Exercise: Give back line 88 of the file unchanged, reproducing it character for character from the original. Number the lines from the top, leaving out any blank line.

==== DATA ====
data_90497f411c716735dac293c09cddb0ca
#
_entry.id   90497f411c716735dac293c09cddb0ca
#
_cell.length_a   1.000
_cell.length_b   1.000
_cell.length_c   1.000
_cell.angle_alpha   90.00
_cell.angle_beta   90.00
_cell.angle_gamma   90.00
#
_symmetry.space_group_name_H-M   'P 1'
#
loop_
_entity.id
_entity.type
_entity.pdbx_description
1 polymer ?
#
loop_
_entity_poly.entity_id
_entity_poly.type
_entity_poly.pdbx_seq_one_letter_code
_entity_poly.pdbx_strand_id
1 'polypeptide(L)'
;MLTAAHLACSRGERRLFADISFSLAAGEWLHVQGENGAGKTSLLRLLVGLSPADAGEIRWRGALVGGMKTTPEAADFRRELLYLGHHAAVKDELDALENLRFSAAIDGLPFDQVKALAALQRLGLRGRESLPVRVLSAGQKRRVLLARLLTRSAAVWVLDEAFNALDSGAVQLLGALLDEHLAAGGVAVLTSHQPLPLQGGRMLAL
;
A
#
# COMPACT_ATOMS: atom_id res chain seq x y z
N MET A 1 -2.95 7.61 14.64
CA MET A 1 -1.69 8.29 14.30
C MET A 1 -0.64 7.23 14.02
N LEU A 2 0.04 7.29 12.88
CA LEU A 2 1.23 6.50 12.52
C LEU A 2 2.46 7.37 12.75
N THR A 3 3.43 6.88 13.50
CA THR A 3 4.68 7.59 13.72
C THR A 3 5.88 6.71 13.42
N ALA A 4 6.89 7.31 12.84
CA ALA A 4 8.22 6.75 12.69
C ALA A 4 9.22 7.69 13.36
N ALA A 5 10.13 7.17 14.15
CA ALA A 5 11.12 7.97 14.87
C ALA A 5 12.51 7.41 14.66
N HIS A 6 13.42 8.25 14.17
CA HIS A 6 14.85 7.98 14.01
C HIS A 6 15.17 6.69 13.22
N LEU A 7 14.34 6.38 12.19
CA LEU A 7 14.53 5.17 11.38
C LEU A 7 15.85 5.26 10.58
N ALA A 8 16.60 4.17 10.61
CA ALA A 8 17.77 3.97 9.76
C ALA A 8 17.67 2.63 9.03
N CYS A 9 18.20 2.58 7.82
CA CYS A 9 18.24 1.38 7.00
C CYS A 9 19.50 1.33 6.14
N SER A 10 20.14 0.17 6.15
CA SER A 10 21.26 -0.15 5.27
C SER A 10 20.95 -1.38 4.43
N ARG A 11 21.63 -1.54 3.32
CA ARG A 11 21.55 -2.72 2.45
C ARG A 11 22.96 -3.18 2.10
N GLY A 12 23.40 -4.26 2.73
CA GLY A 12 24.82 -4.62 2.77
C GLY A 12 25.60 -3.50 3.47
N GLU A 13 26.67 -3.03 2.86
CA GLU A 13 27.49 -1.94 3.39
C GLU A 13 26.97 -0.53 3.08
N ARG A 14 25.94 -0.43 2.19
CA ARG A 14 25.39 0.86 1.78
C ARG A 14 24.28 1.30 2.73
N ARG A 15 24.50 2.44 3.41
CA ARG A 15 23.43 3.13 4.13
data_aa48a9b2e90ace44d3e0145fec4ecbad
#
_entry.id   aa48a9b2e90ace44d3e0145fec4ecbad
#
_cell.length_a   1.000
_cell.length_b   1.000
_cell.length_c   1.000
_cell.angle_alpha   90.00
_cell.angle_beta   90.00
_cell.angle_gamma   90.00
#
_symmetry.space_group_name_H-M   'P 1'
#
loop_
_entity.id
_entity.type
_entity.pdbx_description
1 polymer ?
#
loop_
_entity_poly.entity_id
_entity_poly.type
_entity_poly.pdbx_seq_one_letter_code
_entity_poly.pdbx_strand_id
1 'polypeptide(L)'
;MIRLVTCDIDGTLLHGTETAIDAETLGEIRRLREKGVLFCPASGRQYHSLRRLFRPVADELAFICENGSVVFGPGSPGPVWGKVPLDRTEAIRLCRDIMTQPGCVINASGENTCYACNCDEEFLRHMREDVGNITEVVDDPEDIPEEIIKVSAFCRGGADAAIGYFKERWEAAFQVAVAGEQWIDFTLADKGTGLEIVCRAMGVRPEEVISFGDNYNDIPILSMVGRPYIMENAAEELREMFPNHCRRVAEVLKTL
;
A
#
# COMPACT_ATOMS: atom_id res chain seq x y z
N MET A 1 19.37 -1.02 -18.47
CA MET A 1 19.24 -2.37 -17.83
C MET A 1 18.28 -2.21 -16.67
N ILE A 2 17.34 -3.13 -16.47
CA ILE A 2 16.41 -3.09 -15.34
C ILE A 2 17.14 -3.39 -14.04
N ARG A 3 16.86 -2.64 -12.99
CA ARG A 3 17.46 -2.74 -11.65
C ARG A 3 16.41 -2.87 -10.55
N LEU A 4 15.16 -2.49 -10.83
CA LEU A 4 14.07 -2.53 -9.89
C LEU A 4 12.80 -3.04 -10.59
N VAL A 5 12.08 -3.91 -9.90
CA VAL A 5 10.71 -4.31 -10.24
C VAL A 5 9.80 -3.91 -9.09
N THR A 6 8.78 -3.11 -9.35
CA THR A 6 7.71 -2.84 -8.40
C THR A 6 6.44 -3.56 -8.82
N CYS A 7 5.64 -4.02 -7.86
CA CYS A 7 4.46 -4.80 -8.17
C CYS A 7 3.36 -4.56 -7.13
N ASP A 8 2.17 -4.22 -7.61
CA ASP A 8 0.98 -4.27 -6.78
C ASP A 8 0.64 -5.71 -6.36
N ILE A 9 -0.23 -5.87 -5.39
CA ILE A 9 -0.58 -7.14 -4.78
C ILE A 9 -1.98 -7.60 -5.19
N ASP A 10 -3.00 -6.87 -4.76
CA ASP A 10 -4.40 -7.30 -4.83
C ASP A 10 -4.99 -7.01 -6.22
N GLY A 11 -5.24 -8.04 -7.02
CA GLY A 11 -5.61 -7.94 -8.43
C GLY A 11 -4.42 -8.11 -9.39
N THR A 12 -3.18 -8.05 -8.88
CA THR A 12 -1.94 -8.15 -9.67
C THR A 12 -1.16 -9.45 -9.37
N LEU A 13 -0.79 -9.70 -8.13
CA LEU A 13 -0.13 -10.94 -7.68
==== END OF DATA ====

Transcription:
loop_